Now this version of events isn’t particularly enlightening. If you take a typical 10-20 hour studying session and replace it with ninety minutes of cursory review and a practice exam, and most students would fail.
The power of the method doesn’t rely on the last minute checks, it’s about how knowledge was engineered from the beginning. Let’s go into more detail to see how this could be achieved over an entire course.
Detailed Version—How to Ace Finals Without Studying
There are a few principles to successfully executing a near-zero studying time A+. I’ll list them here, and keep them in mind when I walk through the specific examples:
Principle #1: Learn It Once
This principle asserts that the correct time to learn something is when you first approach it, either in your readings or lectures. Waiting until the end to study results in a lot of wasted effort and poor grades.
Whenever I uncover a concept that doesn’t immediately click into place, I invest time right away to figure it out. This results in a focused effort to repair any holes in knowledge before they tear at the foundation.
Principle #2: Knowing is Being Able to Teach
If you can’t explain something simply, it means you don’t fully understand it. In keeping with the learn-it-once philosophy, the way you can tell you haven’t learned something is if you can’t teach it.
This is the litmus test to assure that Principle #1 is upheld. If you can’t, out loud or on paper, explain the idea without confusion or contradiction, stop and figure it out right there.
Principle #3: Memorization is a Last Resort
The final principle is that memorizing is a vice to be used only when absolutely necessary. Too many students use memorization as their first weapon of choice and therefore miss out on all the hard, but ultimately time-saving, insights they could have created through connections.
Some knowledge is better memorized than deeply understood. But after taking classes in math, law, psychology, business, economics, computer science and many other areas, I would say that these are in the minority. Medical students and legal scholars need more memorization than mathematicians or physicists, but the principle remains true.
Part One – Learn Concepts by Analogy
So keeping these three principles in mind, learn it once, teach-to-know and memorization as a last resort, I progressed through the class and applied it to each concept or fact, as they were covered.
A good way to do this with concepts is through analogy. If you create metaphors or analogies, that allows you to create connections between the idea and understand it on a deeper level. This is generally my first point of attack against any idea that initially seems hard to remember.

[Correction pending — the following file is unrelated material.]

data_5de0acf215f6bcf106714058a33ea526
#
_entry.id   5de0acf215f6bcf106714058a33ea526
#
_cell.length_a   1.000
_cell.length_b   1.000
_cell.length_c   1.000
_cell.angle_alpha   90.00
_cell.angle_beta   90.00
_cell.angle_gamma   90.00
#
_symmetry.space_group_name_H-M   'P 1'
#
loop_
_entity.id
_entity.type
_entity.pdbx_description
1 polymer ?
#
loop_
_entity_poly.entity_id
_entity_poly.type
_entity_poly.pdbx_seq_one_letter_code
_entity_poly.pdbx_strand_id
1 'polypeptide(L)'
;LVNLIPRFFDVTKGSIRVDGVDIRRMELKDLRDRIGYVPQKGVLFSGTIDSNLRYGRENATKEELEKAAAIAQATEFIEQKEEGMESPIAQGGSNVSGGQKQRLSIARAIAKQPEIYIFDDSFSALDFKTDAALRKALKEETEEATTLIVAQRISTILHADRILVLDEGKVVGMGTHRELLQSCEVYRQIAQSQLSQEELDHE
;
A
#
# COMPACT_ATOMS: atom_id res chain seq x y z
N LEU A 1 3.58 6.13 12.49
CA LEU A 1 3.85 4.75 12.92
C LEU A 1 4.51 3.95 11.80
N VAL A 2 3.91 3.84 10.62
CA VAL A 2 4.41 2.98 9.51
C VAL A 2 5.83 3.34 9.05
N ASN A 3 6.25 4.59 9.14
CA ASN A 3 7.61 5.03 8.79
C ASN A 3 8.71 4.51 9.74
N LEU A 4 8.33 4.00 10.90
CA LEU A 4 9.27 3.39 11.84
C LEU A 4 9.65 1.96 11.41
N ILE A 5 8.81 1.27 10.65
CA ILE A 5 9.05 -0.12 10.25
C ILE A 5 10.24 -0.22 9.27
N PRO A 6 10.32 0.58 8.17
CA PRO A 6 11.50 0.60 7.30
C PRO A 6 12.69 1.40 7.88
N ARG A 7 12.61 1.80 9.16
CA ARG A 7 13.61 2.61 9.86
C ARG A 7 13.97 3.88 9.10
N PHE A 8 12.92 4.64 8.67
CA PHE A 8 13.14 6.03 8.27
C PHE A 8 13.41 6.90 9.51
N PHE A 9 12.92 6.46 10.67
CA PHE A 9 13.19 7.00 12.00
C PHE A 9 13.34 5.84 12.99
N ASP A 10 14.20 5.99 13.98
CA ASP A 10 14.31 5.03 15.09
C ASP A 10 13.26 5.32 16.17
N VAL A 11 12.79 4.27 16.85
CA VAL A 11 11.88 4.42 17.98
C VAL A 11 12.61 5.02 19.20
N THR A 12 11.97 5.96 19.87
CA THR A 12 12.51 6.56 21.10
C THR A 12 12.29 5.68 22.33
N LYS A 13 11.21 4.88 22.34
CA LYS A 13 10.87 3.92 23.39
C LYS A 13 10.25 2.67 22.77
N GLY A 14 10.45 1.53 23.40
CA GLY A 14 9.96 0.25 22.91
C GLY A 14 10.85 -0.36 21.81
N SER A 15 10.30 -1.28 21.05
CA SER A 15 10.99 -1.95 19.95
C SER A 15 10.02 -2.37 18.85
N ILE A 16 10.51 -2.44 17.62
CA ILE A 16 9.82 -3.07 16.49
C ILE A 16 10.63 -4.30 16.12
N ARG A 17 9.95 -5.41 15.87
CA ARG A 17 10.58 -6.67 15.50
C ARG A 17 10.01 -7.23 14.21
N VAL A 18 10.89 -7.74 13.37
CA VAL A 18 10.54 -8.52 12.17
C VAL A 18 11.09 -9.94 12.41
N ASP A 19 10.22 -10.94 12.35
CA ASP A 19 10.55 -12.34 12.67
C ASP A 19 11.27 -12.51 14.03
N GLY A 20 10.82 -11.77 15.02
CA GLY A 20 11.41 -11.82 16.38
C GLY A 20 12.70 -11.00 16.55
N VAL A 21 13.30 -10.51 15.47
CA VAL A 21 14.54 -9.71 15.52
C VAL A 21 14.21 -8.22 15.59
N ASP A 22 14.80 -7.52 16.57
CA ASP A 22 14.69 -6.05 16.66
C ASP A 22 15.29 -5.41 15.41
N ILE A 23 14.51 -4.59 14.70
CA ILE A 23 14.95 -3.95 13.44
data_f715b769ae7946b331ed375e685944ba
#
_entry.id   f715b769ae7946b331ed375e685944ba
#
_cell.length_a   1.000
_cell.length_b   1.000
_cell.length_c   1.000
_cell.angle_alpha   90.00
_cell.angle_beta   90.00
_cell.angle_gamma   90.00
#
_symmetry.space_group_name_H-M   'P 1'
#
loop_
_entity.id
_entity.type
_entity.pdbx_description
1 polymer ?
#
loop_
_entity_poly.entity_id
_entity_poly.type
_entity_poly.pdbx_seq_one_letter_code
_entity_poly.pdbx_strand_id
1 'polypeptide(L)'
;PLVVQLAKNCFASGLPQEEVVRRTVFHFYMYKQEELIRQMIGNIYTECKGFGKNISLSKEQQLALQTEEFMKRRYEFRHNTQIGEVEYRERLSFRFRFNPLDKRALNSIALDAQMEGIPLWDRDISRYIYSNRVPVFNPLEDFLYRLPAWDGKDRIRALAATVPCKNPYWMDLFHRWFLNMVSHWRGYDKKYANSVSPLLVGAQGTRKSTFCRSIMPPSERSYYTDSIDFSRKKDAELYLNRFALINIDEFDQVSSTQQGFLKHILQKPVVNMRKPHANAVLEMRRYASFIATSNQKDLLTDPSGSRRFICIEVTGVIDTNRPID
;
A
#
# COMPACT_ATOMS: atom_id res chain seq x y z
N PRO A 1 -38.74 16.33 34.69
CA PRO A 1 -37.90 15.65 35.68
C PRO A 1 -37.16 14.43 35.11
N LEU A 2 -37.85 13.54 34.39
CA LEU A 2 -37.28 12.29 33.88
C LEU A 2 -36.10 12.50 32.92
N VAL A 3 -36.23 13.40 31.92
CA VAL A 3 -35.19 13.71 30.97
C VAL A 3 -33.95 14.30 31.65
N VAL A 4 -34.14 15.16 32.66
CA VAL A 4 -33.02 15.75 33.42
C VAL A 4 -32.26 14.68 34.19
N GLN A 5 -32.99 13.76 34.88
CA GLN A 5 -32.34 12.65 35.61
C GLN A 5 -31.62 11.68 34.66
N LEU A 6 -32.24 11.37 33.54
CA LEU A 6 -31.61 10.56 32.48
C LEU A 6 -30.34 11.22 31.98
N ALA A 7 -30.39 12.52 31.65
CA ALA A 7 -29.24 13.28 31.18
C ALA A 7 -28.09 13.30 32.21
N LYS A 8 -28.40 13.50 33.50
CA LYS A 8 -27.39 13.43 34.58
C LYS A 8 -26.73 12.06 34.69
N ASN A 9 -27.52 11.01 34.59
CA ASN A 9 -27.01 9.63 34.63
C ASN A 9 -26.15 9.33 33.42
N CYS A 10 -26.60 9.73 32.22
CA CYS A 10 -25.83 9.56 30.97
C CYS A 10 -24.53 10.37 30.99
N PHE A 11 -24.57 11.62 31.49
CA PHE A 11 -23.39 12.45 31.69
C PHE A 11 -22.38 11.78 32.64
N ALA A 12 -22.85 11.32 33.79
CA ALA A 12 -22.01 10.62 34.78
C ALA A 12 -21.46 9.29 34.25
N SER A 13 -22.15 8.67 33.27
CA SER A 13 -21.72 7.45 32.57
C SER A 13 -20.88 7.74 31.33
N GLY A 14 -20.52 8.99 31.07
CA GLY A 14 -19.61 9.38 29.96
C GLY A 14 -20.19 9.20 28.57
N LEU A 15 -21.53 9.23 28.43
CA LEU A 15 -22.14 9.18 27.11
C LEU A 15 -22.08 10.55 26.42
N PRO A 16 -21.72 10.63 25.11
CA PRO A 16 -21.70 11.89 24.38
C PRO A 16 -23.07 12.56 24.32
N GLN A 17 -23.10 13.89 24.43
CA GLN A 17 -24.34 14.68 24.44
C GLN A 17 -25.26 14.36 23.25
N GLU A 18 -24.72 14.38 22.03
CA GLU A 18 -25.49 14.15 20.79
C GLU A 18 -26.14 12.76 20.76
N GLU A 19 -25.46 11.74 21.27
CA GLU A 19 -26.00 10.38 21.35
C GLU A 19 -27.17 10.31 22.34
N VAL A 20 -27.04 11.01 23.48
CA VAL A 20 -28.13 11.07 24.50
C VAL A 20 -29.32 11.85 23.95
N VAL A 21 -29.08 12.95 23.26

I’ll take an easy example from early in the course and walk through it: present-value of money calculation.

The goal is to learn this formula and concept deeply so that (a) you don’t ever need to relearn it, and (b) it becomes a solid foundation for all future ideas that are based off of it.
It can be tricky to create strong analogies if you’re used to memorizing everything. Here’s one approach I’ve used that helps lock in the ideas:
Break down the formula, idea or concept into smaller pieces.
Ask, “Why?” to probe for patterns in the structure.
Suggest some possible metaphors that fit the pattern.
Use the metaphor to explain the idea.
Strengthen the metaphor and repeat the process.
This process looks laborious, but with practice the entire series of 5 steps can be done in less than sixty seconds. I’ve simply broken it down to atomic components so you can follow through if you get stuck.
With the present-value formula, my first step would be to break it into rough parts. A casual observation shows me that there are several lumps of money, occurring at different times. These are then being divided by an interest rate, which also has an exponent on it. These are then all added together to give one dollar value.
The next step is to use the question “why?” to probe the ideas. Why are we adding the values together? A: Because we want to know what several cash payments spread out over time would be worth as one payment today. Why are we dividing by the interest rate? A: Because that’s how much extra money in interest we could make if we had the money today. Why are we compounding the interest rate? A: Because interest payments compound, and exponent represents how many years of interest would have accumulated, if we had the money today. This could go on and on, but you get the idea.
Now we can suggest some possible metaphors that fit this pattern. Off the top of my head, I think of perspective drawings, car leases, rocks falling to earth and trees growing. Some have vaguely similar properties (trees grow, money grows) others are identical (car lease payments versus lump-sum purchases).

The final step is to explain the idea to yourself in terms of the metaphor. If I used the perspective drawing analogy, I would say imagine that the lumps of money are drawn in cash bags, down a hallway. The interest rate is the angle of view, or how quickly far bags shrink. Finally the equation is as if you cut the amounts off the canvas and added them together in the same place.